The emergence of 3D scanning technologies has provided a new opportunity to explore the shape characteristics of objects in automotive, aerospace, medical and manufacturing fields. Today we have the technology that can scan anything from large surfaces of the earth to large molecules. Like most vision technologies have done in the past, the impact of 3D scanning on business, industry and society can be profound. 3D scanning is actually a part of a larger group of range mapping technologies. The ability to effectively map the shape of various objects will improve the quality and the performance of the scanned products and reduce the product returns. Various industries are being benefitted from the 3D scanning.
Prototyping is a critical step in manufacturing, and accurate prototypes are required to prove out concept designs. 3D scanners are the solution for this because they are particularly effective at capturing the complex shapes of physical prototypes. A 3D scanner captures millions of data points and represents the true geometry of the component.
A 3D scanner is a device that analyses a real-world object or environment to collect data on its shape and possibly its appearances. The collected data can then be used to construct digital three dimension models. With continuous advancements in optical inspection technology yielding 3D scanners that are today capable of stunning speed and accuracy, a growing number of companies are including this technology in their first article inspection (FAI) procedures. Some of the better known applications of 3D scanning are within dentistry, ear mold making for hearing aids, diamond industry, movie and gaming production and heritage and materials production. Automotive industry holds the largest share of the 3D scanner market. Automated 3D scanners offer a fast, accurate, and non-invasive way to scan even the most complex flexible shapes.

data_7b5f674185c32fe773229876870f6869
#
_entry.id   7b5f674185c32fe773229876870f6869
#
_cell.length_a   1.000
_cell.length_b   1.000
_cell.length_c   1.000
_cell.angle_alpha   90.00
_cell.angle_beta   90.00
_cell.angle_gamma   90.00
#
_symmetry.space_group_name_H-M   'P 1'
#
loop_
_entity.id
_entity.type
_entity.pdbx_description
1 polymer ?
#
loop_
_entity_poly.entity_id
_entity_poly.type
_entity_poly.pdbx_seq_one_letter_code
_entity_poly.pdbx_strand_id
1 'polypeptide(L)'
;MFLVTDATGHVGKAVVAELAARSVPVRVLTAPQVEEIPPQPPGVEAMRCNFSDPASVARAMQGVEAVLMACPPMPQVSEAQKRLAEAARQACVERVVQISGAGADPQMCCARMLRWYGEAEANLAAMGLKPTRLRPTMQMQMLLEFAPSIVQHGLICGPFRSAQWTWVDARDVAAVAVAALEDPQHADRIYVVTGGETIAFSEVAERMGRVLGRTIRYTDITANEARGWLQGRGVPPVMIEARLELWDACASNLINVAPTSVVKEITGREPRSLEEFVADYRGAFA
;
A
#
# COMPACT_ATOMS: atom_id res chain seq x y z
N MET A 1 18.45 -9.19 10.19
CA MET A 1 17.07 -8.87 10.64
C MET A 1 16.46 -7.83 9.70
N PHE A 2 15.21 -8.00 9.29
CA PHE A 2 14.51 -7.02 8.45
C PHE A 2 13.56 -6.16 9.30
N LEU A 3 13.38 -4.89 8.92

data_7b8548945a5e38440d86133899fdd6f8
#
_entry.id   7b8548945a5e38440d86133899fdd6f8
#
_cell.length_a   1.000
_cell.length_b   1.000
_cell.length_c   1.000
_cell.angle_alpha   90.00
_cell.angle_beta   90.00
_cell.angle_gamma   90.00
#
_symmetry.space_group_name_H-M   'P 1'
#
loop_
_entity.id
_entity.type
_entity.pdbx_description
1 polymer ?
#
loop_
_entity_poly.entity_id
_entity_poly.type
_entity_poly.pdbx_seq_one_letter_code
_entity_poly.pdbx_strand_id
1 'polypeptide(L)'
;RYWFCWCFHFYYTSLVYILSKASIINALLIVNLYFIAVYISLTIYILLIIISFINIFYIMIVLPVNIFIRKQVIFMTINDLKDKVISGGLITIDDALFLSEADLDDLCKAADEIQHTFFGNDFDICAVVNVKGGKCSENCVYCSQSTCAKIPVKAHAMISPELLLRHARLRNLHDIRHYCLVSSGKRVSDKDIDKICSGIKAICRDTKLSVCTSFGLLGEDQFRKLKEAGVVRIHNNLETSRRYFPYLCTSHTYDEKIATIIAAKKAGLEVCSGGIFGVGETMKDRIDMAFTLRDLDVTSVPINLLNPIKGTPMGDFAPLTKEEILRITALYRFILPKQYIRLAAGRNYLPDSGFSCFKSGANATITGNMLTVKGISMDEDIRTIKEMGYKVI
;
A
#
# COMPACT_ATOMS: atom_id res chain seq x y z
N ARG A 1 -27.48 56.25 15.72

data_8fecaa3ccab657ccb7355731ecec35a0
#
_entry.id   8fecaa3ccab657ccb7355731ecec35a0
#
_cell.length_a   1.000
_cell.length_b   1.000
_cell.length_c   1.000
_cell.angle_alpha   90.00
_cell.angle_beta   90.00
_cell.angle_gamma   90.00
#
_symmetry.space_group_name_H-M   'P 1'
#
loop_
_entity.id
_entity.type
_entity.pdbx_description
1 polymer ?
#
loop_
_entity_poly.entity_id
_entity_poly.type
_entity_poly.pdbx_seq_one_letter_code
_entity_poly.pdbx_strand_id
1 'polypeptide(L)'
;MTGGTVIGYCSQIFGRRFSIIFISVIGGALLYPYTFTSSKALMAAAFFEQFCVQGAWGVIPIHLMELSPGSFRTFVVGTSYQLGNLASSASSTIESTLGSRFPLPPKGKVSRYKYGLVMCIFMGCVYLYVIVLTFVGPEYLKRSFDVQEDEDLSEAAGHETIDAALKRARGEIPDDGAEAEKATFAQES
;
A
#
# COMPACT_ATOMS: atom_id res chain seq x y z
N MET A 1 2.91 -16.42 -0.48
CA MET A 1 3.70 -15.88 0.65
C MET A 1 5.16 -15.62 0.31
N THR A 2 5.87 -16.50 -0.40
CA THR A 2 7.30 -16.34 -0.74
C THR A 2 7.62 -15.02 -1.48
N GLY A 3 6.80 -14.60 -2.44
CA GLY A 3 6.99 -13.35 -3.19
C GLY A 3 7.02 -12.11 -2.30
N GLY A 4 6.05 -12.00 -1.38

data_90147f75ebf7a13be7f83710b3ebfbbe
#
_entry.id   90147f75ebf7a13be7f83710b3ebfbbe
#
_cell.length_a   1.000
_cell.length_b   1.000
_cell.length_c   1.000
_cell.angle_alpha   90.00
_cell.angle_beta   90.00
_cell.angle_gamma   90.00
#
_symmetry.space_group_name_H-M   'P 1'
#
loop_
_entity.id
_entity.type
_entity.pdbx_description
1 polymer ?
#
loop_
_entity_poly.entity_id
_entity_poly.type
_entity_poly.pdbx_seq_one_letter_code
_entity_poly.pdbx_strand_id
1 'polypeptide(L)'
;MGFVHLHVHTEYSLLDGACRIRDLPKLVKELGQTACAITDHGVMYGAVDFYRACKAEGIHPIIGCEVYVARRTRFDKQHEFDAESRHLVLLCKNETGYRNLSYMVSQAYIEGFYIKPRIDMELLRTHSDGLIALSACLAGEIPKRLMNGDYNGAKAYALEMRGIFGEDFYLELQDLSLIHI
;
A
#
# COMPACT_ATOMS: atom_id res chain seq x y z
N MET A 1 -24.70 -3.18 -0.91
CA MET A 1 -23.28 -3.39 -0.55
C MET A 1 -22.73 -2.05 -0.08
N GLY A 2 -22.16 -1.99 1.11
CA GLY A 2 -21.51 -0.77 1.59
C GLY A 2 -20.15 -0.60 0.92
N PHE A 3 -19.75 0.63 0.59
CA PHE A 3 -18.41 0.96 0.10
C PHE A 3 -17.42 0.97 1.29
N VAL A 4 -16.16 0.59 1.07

In recent times, the 3D lasers scanners are being adopted in markets where they have not been used widely like in the insurance industry. Also seeking improved efficiencies, traditional sectors continue to use 3D scanners in rising numbers. Automotive, aerospace and medical device manufacturers, all are improving production speed and quality performance with 3D quality inspection using 3D laser scanning systems.
There has never been a better time than right now to investigate how 3D laser scanning for quality inspection can help you meet your operational goals. The 3D scanners are designed to function in noisy, dusty manufacturing environments and in ambient lighting. 3D scanning is a very helpful tool in the quality control stage of any kind of manufacturing. This is especially true when you are dealing with large products, such as ships or planes.
Additive manufacturing is the future. At the moment, it is only small parts that are being made in this way, but in the future, it will be large parts too. Eventually, 3D scanners and 3D printers are likely to become one solution. 3D scanning as an industry is expected to grow at a high rate in future. Factors driving this growth include the rapid pace of development in 3D scanner technology and the growing adoption of scanners for quality assurance and control in manufacturing.
3D scanning is used by a diverse array of industries including historical preservation, special effects for movies and video games, healthcare, art and design, and more. One particularly interesting area that is developing is virtual and augmented reality. This could be for entertainment, for businesses that want to create virtual show rooms and even training applications. NASA is one of the early adopters of this strategy, with the creation of their Hybrid Reality Lab. This lab combines consumer virtual reality technology and tracked 3D objects to create an immersive experience. This training method is expected to continue to grow in terms of popularity and adoption in future.